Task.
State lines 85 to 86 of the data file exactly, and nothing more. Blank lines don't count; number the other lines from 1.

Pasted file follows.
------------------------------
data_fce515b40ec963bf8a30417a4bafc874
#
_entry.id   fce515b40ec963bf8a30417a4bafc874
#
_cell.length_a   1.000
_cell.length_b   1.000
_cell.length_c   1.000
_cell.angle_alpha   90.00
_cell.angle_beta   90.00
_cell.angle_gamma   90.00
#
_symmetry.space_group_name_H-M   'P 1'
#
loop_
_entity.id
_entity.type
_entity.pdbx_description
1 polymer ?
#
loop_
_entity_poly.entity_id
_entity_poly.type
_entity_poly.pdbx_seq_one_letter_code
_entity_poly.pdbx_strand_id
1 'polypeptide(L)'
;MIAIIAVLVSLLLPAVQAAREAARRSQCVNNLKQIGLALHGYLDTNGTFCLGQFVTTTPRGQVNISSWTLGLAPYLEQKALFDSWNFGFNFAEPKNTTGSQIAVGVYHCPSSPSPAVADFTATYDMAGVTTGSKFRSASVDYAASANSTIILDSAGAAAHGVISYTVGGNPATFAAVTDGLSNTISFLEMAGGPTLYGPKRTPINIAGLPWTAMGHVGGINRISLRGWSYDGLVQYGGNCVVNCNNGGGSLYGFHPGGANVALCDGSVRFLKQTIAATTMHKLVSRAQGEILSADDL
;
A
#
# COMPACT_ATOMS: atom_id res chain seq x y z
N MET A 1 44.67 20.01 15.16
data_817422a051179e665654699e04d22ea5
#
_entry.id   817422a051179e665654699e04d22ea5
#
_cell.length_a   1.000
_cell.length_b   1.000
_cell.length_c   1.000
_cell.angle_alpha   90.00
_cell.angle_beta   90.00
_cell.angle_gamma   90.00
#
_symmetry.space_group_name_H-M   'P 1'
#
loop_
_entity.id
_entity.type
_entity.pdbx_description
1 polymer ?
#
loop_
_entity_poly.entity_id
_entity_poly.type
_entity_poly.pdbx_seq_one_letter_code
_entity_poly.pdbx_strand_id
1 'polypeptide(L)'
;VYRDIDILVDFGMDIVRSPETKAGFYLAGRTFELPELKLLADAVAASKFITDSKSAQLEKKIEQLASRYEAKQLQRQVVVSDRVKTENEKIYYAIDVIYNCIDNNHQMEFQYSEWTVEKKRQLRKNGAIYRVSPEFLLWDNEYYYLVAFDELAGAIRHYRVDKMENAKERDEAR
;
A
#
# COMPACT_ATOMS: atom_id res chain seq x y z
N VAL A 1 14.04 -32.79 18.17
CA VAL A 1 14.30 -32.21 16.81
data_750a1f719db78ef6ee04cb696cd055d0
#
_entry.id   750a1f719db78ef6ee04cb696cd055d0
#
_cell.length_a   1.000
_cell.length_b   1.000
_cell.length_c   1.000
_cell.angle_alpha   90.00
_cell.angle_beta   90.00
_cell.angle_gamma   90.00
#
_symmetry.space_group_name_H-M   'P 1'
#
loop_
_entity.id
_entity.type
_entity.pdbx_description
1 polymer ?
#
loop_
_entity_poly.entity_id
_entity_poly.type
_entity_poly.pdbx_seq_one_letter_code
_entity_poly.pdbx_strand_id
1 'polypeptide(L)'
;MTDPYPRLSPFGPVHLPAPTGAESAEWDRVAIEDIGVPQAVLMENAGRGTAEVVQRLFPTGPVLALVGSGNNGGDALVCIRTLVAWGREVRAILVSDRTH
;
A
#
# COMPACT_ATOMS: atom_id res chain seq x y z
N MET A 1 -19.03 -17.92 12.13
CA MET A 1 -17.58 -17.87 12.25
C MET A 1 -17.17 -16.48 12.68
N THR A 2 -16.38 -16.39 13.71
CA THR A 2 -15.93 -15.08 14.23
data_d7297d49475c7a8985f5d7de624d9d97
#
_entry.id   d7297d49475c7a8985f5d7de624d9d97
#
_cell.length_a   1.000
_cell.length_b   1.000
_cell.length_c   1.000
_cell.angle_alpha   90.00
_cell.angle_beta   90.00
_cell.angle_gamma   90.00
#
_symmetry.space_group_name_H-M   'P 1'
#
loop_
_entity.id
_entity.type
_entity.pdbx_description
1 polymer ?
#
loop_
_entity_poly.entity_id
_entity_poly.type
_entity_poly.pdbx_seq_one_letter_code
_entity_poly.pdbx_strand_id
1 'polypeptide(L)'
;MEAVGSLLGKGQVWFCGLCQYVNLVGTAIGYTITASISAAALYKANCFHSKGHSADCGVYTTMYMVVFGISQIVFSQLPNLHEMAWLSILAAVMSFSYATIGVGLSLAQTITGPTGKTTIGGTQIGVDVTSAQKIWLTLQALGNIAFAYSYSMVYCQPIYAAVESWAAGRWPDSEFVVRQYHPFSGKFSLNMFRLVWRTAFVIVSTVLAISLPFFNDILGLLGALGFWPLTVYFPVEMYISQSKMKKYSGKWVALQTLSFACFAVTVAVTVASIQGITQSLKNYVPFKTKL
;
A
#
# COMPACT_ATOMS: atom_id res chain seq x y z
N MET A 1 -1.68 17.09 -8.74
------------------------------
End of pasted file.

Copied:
_entity_poly.type
_entity_poly.pdbx_seq_one_letter_code